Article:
- Auricular tranquilizer point
For patients with depression, despair, or withdrawal the following acupuncture points were added:
Serin J-type needles were used for auricular acupuncture points and Mac Ultrasmooth Spring Handle needles were used for body points. All needles were sterile, disposable, single-use stainless steel needles. Body point needles were 0.22 x 25 mm and auricular needles were 0.16 x 15 mm. The researchers note that all body style acupuncture needles were “place to a sufficient depth to elicit De Qi.” The depth typically ranged between 1/2 to 3/4 of an inch. Manual stimulation was applied with the rotation technique at insertion and later to elicit De Qi for body style acupuncture points not receiving electrical stimulation. Average needle retention time was 30 minutes and a maximum of 14 acupuncture needles were applied during any acupuncture treatment session.
The flexible treatment protocol allowed for individual customization of acupuncture treatments based on a patient’s needs. The researchers note, “This included omitting treatment for any extremity that was involved in lymphatic surgery.” An option to use fewer acupuncture points, shorten the treatment time to 20 minutes, or limit needle stimulation was available for patients that were frail or fatigued. Treatment time was optionally extended to 40 minutes for patients with very severe pain or for slow responders. The researchers add, “at the discretion of the acupuncturist, if other symptoms warranted treatment, modifications to the protocol were allowed to treat additional points.”
The researchers note that “the vast majority of patients had carcinoma, and the majority had locally invasive or metastatic disease. The majority of patients were actively receiving chemotherapy or other treatment, but several patients were recruited from the Cancer Survivorship Program at the University of Pittsburgh Medical School, Pittsburgh, PA, and were beyond any acute disease-related treatment.” The design of the study bridged the gap between strict acupuncture point protocols required for research and flexibility of acupoint customization needed to reflect a real world acupuncture treatment as it would be applied in a clinic. Given the significant pain reductions and improvements in other conditions, the researchers suggest additional studies investigating the semistructured protocol, pain reduction benefits to cancer patients, and cost savings relevant to health insurance coverage and patient accessibility to acupuncture care.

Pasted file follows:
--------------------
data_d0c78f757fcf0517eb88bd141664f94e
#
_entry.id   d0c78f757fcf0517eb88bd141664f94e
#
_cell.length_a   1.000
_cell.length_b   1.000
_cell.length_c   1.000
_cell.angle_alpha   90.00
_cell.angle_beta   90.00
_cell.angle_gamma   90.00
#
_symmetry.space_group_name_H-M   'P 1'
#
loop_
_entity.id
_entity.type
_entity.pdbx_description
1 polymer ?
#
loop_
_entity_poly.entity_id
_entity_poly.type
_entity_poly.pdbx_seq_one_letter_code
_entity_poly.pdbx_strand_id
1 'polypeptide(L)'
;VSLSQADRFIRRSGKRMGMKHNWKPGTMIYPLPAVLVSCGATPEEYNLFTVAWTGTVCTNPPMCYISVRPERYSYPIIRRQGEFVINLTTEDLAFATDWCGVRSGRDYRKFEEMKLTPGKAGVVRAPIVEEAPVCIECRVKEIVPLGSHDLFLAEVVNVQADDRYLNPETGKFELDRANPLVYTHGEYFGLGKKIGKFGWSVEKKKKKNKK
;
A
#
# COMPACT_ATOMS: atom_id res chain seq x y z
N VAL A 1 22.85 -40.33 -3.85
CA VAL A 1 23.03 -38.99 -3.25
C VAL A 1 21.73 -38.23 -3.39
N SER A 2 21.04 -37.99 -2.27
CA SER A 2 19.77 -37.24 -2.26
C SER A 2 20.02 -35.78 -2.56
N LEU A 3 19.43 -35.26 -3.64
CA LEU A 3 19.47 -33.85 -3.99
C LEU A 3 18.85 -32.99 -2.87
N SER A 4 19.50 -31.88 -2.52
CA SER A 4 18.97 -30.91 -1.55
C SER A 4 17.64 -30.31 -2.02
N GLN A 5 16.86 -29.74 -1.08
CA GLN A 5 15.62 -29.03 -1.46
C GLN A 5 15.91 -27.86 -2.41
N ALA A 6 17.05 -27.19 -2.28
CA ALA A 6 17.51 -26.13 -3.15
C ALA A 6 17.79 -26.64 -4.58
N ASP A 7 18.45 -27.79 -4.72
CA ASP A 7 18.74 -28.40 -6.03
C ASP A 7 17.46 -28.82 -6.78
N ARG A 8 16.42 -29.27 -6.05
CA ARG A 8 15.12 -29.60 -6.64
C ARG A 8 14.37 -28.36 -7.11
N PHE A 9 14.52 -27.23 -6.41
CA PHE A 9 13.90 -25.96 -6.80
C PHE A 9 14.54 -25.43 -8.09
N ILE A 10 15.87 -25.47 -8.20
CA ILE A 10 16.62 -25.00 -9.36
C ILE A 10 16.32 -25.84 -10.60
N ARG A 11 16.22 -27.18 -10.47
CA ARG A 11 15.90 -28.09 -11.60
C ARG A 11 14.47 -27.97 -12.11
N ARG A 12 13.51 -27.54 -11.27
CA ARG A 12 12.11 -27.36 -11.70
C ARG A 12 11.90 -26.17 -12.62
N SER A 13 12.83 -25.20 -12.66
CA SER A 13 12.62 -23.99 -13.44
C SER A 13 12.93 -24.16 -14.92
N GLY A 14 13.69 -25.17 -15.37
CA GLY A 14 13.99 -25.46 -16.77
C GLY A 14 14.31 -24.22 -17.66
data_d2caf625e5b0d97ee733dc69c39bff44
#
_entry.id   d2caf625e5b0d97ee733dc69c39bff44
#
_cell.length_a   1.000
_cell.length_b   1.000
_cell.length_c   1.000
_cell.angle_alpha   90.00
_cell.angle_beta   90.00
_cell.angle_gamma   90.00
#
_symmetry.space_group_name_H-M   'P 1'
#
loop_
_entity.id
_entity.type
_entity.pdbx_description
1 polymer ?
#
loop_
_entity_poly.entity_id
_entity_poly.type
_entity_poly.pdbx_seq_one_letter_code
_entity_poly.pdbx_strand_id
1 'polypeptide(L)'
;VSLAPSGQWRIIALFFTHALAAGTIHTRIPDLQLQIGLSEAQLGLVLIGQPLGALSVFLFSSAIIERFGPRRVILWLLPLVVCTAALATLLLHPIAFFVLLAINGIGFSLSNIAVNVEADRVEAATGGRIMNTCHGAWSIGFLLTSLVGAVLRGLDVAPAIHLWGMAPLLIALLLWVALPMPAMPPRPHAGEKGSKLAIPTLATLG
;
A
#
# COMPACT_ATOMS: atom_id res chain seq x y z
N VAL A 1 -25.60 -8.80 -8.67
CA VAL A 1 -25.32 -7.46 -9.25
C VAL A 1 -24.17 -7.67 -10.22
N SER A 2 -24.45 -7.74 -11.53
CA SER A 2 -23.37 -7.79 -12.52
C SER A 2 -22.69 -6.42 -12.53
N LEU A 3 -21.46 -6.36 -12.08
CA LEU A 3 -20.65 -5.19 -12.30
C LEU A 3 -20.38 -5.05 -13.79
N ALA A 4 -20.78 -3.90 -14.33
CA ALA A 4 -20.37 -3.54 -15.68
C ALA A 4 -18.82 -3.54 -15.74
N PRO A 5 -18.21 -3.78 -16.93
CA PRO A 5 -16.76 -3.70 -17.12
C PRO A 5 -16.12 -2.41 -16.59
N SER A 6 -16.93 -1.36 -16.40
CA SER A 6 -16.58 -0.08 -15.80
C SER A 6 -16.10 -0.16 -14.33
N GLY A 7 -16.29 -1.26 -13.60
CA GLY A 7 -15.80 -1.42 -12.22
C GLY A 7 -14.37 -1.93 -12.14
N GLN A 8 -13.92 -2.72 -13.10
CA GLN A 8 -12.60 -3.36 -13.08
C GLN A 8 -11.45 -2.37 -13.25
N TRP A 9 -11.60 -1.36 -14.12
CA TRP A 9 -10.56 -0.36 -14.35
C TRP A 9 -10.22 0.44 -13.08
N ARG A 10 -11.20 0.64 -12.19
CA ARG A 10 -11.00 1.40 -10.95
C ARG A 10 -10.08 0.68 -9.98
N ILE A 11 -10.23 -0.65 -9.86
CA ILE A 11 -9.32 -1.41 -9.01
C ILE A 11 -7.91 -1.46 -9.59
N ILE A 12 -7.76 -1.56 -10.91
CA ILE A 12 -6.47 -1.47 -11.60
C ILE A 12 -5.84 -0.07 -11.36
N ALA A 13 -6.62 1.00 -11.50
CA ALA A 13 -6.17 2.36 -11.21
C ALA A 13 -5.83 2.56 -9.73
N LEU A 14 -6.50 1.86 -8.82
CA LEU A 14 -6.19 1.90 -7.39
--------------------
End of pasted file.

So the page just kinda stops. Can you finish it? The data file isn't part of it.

At the Healthcare Medicine Institute (HealthCMi), we publish news and research related to acupuncture, herbal medicine, and Traditional Chinese Medicine (TCM). In addition, HealthCMi publishes acupuncture continuing education courses online for licensed acupuncturists to receive NCCAOM PDAs and statewide CEUs. Our online courses include many topics including the treatment of plantar fasciitis, wrist pain, pelvic inflammatory disease, and more.
Glick, Ronald M., Mary Matsumoto, Xiaotian Chen, Yu Cheng, Patricia Smith, Judith L. Balk, Carol M. Greco, and Dana H. Bovbjerg. "Acupuncture for Cancer-Related Pain: An Open Clinical Trial." Medical Acupuncture 27, no. 3 (2015): 188-193.
Vickers AJ, Cronin AM, Maschino AC, et al. Acupuncture for chronic pain: Individual patient data meta-analysis. Arch In- tern Med. 2012;172(19):1444–1453.
Dean-Clower E, Doherty-Gilman AM, Keshaviah A, et al. Acupuncture as palliative therapy for physical symptoms and quality of life for advanced cancer patients. Integr Cancer Ther. 2010;9(2):158–167.
Pfister DG, Cassileth BR, Deng GE, et al. Acupuncture for pain and dysfunction after neck dissection: Results of a ran- domized controlled trial. J Clin Oncol. 2010;28(15):2565– 2570.
Mehling WE, Jacobs B, Acree M, et al. Symptom manage- ment with massage and acupuncture in postoperative cancer patients: A randomized controlled trial. J Pain Symptom Manage. 2007;33(3):258–266.